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The Eisenhower Principle Applied to Business Strategy Management
How did Dwight Eisenhower help solve some of the biggest problems of the mid-twentieth century? Put simply, he made them even bigger. Using the "Eisenhower Principle", he figured out a way to prevent the details of the small problems from bogging him down so much that he lost sight of the big picture. Stepping back to see all the factors contributing to a problem allowed the solution to become clearer.
Recently, I was reminded of General Dwight Eisenhower's penchant for effectively executing strategy. In World War II, Eisenhower coordinated the largest military undertaking ever with the D-Day invasion of Normandy. He not only managed huge sea, air, and land forces, but also accounted for unpredictable weather as well as the political wills of Roosevelt, Churchill, and de Gaulle.
When asked about his success, Eisenhower said "Whenever I run into a problem I can't solve, I always make it bigger. I can never solve it by trying to make it smaller, but if I make it big enough, I can begin to see the outlines of a solution."
Eisenhower's approach to problem-solving is unique and made him a successful leader in many different settings. The "Eisenhower Principle" he outlines remains relevant and applies directly to business strategy management and leaders today.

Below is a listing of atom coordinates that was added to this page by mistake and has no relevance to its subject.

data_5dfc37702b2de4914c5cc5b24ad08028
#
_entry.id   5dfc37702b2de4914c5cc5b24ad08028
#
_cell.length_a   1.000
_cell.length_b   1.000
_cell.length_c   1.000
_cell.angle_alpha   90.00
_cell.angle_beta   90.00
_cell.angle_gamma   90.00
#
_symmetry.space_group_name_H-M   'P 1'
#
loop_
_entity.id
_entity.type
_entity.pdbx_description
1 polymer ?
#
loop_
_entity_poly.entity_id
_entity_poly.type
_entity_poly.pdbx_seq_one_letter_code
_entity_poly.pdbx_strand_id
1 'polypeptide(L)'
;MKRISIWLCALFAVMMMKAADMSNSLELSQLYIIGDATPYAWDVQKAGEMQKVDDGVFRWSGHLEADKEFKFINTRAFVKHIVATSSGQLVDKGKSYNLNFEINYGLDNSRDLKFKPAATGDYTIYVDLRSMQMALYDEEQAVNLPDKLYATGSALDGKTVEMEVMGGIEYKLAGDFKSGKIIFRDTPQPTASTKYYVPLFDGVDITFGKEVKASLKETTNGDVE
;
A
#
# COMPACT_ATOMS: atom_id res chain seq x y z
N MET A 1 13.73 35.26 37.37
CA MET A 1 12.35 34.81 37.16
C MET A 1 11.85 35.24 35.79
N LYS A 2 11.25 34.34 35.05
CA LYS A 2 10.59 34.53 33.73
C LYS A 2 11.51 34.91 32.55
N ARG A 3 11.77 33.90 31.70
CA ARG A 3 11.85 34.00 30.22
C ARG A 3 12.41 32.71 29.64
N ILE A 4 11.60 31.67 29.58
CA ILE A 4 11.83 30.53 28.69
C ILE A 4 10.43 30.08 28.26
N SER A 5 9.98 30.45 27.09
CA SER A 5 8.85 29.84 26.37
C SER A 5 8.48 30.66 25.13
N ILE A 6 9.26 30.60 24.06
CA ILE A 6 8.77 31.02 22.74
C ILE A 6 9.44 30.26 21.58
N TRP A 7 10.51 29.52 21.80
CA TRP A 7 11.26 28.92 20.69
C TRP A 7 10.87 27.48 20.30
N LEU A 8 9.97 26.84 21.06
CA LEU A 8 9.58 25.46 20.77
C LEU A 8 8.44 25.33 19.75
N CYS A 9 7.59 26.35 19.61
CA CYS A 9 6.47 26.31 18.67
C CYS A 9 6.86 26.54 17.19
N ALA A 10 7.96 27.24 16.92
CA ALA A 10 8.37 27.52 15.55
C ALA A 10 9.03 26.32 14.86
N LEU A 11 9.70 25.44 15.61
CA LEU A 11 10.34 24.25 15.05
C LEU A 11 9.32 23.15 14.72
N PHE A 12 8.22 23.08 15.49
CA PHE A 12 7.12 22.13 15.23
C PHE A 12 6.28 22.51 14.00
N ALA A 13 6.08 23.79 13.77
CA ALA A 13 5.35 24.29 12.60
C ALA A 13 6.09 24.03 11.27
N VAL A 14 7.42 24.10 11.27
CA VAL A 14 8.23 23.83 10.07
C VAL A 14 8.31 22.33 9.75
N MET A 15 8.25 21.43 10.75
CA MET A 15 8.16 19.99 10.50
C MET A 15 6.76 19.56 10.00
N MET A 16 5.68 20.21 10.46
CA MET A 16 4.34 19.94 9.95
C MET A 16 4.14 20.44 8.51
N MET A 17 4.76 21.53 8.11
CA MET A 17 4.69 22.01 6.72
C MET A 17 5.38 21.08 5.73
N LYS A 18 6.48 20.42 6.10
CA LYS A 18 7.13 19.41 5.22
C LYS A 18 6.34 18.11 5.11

What Eisenhower Taught Us About Business Strategy Management
Organizations sometimes take an approach towards strategy management that is too detailed or too narrowly focused. Management By Objective (MBO) can give you a random set of objectives that do not link together in any coherent fashion. Key Performance Indicators (KPIs) also can get an organization focused on something small, and not necessarily strategic. While both approaches have some great benefits, sometimes they come up short in holistically managing the strategy.
With the Balanced Scorecard, a Strategy Map allows an organization to see the entire strategy on one page. This one page view allows an organization to see how their objectives link together and how their measures align to the entire strategy. "Themes" or groups of objectives can really help an organization focus on its strategy. Themes can be created by looking for common areas across a set of strategic objectives, or they can be devised by using the Eisenhower Principle.
In this approach, think about the areas where you are really struggling with your strategy, and take a step back. Are there some underlying causes or issues that need to be addressed? Is there a bigger problem that needs to be addressed? Can you take a step back and see the issue in a different way that will allow you to take a divergent approach towards solving the crisis?
I think many times stepping back from the frenetic activity or crisis will allow an organization to see a new approach, underlying theme, or broader set of issues that need to be addressed in order to better achieve their mission. Improving the performance of an objective, measure, or initiative may not need laser focus, but instead a broad view of the entire management of your business' strategy and all the factors. Next time you are faced with a problem, apply the Eisenhower Principle... make it bigger.